In addition to its existing analytics toolsets, the project recently added a new data visualization front end to help researchers explore the more than 5 petabytes of cancer genome data from 39 different sources that it has harmonized. More data sets will be released over the next few months, making the cloud’s scalability even more valuable for the effort.
“This is a critical mass of genomic and associated clinical data to accelerate research for the cancer research community,” says Dr. Robert Grossman, a principal investigator for the project. “Genomic data sets have grown larger and it’s harder for individual researchers to download and analyze all this data themselves. We consistently process all data, identifying mutations and other genomic variations, to make it easier for the community to use the information.”
The Healthcare Cloud Is Safer Than You May Think
Security has been an issue in the cloud computing world in the past, and healthcare researchers understand that the protection of patients’ personal identifiers and protected health information (PHI) is critically important. IBD Plexus maintains PHI on scalable bare metal servers that are part of the IBM Bluemix servers, scrubbing, cleaning and anonymizing that data before it goes to the cloud for researcher access.
But that decision, made not long after the start of the project three years ago, was more to address the perception among some stakeholders that the cloud poses security challenges. “We had to make sure we were able to make them all feel confident the data is secure,” Dobes says. Other aspects of IBM’s solution, such as encrypting data at rest and in transit, satisfy requirements found in the Health Insurance Portability & Accountability Act (HIPAA), she says.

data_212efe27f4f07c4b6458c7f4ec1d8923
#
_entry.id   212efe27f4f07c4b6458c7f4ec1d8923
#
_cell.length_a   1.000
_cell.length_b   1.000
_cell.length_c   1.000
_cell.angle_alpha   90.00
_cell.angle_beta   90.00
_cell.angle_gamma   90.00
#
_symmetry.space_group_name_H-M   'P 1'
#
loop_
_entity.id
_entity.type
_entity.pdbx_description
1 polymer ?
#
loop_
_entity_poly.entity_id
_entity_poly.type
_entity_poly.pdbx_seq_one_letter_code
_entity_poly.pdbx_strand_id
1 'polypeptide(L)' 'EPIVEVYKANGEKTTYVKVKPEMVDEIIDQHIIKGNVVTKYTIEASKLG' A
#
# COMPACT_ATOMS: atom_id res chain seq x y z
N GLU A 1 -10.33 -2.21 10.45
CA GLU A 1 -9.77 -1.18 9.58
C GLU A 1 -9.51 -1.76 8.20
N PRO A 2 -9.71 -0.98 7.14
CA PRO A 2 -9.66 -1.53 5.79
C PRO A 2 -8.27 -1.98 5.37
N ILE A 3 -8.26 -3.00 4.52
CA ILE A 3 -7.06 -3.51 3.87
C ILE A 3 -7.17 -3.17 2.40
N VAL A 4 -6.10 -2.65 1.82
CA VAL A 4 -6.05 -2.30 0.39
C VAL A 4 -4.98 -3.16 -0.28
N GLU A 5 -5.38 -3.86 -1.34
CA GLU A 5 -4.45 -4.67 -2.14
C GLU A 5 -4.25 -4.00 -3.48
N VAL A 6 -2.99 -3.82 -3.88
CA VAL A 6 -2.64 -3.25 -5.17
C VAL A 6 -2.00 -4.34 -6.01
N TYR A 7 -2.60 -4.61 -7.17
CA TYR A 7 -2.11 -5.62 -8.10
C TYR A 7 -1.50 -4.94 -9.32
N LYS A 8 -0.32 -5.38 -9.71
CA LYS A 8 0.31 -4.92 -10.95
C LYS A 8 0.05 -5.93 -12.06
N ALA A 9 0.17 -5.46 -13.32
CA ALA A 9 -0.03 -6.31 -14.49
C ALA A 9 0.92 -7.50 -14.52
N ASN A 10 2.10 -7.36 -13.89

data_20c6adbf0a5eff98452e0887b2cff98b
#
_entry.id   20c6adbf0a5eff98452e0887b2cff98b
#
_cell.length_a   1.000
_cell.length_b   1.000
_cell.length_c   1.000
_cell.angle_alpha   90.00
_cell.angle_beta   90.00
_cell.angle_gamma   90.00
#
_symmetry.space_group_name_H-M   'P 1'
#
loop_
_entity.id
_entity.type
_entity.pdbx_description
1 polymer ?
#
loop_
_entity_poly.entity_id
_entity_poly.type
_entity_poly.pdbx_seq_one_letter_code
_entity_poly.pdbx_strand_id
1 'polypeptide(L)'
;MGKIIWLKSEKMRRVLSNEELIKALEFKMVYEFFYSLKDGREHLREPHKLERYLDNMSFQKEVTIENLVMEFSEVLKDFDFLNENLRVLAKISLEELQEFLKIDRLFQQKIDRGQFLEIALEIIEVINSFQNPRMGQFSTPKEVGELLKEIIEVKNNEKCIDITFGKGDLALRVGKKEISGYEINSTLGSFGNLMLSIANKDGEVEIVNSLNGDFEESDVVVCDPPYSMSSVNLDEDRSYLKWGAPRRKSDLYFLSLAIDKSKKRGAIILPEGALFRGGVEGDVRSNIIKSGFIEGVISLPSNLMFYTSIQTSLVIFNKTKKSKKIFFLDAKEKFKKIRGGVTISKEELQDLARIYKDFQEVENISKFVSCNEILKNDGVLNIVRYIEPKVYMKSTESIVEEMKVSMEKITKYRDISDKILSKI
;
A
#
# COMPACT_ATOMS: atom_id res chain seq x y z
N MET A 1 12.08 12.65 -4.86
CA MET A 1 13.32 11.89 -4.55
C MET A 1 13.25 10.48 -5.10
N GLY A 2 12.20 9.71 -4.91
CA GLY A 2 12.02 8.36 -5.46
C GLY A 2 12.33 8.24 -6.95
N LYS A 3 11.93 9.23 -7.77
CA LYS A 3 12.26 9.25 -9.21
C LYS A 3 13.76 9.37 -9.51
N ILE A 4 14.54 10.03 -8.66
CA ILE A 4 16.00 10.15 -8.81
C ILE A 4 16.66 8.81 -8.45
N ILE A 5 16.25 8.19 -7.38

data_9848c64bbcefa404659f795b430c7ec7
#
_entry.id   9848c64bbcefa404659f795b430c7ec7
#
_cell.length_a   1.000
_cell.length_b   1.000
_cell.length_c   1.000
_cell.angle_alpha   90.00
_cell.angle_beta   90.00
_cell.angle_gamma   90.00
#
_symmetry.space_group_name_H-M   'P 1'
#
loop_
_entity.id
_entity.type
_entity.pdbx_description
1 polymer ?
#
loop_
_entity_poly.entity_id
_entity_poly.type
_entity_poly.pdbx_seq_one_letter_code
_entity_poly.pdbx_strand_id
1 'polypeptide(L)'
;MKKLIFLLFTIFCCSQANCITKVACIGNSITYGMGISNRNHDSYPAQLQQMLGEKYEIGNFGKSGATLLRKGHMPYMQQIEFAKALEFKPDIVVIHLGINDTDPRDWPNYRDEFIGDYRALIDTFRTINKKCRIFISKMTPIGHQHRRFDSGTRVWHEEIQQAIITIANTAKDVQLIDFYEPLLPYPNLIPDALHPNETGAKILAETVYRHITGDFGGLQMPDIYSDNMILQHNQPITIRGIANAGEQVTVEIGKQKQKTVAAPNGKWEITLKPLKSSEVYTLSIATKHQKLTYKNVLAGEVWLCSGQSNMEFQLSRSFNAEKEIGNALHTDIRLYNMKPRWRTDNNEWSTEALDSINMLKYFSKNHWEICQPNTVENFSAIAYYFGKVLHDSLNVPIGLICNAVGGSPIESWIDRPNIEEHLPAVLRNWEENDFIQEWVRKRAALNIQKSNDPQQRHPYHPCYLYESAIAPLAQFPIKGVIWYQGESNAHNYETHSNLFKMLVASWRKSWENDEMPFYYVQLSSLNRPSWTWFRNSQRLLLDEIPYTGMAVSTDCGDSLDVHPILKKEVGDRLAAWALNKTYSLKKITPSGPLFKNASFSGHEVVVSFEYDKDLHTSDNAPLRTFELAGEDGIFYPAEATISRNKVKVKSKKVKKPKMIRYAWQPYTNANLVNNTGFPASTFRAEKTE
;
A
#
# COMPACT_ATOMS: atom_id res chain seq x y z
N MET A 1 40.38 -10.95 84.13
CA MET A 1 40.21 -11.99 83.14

In fact, according to Melrose, CSPs typically provide the expert security staff that healthcare research organizations need for managing such sophisticated solutions as encryption more cost effectively than they could do on their own.
“CSPs marketing healthcare expertise and legal or regulatory certification will have direct and in-depth knowledge of such operating rules as the HIPAA Security Regulation, including physical, administrative and technical standards for data in motion and data at rest,” he says. “They also will be knowledgeable of implementation methods for such aspects of the HIPAA Privacy Rule as medical record de-identification, in order to prevent exposure of individually identifiable health information.”
As Grossman explains, everyone in the healthcare research field understands the importance of data security. The Genomic Data Commons works hard to balance security and data usability.
“For a lot of queries, we can make the data available through our point-and-click interface in the new data visualization portal in a very secure way,” he says. The raw data never leaves the data commons, with all the activity happening behind a secure, compliant perimeter.
“It really makes dealing with large amounts of data very secure, and more so than if every researcher built their own environment,” he says.